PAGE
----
The same crop is being used in a number of test fertilizer experiments, with three degrees each of N, K, and P, but (otherwise there would be mere repetitions); all of this is connected with light control. The Greenhouse engineering has improved considerably, covering all sorts of factors such as snow-melting, draft currents—their origins, effect and control, etc. The fans and belts are operated to direct currents and heat either to where they are needed or can be measured. Even such small factors as drafts through key-holes are taken into effect, to insure fresh air; and the opening and closing of doors for the same purposes—just enough to permit fresh air to come in.
In these control experiments, precautions are taken such as rubbing off boots before entering the Greenhouse, not letting the feet touch the benches, etc. High N alone results in Pythium, and in turn this is watched, not stopped. But each plot on the test benches is well insulated from the others. The earlier experiments—from the previous semester—show that low P requires high moisture, and even then the lower leaves drop. (As I write, this could affect the Tobacco industry. High N means large lower leaves which often are so weighty they touch the ground and are more liable to attract insects, and in any case attract a lower price. If Tobacco could be grown as some of the Chrysanthemums were, with the main foliage higher up, it would attract a higher price. This is an afterthought and a deduction.)
I am writing this to you because I think you should become acquainted with the light-control factors in the N P K tests. Of course offhand the main discussions have been the K factors, the relation to photosynthesis, the effect of this on root cuttings, etc. And while I did ask questions and have some discussion it would be much better if you could carry on here.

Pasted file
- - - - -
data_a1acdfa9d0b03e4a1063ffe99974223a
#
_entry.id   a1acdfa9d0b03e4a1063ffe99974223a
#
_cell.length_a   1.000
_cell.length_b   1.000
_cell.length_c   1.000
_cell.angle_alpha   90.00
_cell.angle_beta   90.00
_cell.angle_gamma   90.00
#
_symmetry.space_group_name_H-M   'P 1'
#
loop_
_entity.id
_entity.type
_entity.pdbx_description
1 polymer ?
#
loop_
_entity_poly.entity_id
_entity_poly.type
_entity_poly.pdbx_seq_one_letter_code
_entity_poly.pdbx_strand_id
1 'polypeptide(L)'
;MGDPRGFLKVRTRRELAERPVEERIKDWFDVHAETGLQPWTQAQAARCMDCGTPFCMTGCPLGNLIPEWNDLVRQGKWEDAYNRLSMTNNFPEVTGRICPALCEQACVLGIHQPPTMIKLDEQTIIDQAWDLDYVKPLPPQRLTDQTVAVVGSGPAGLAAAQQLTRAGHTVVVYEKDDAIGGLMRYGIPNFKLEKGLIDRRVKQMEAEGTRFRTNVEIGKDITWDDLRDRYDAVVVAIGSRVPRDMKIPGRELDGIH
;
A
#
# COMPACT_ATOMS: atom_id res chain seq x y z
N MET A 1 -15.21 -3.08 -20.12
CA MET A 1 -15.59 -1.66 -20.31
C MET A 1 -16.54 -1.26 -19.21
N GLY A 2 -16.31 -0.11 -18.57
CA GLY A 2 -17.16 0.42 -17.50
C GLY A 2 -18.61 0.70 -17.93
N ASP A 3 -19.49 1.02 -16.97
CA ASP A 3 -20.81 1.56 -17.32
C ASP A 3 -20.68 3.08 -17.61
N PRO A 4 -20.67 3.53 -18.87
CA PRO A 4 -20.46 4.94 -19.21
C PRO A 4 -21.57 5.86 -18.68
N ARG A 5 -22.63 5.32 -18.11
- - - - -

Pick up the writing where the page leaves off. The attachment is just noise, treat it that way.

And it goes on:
I did succeed in convincing the whole staff that my job was to get the key people in different lands to communicate with each other. In the talks with or from both Chadwick and Kiplinger, it was obvious how experiments of this sort could be tried elsewhere with let us say, Sugar Cane as well as suggest ground waste from this for soil conditioning, etc. There was no question in my mind that the variations of Sugar Cane crops were at least part due to light-factors and the omission in the Orient of any attention to long- and short-day crops is a serious one which should be investigated.
Plastic materials for greenhouses do not stand up well. There is a gradual yellowing which is now turning into a darkish brown and so affecting the light-absorption and seriously. No doubt the standing up against breakage is wonderful but the replacements are not only more costly but more difficult. What is known as crazing (which I learned from ceramics) is now going on at a rapid rate. This involves collection of dust and dirt which is not microscopic in its effect and not always easily removed by some over-advertised products. Not only that, no student wants to spend time window-washing that he would prefer to put in with his plants.
The Greenhouse also acts as a hospital. There were a large number of African Violet patients, sent in by Greenhouses, stores and even individuals. All kinds of factors have led to the illnesses, but on the whole these are easily controlled, given time.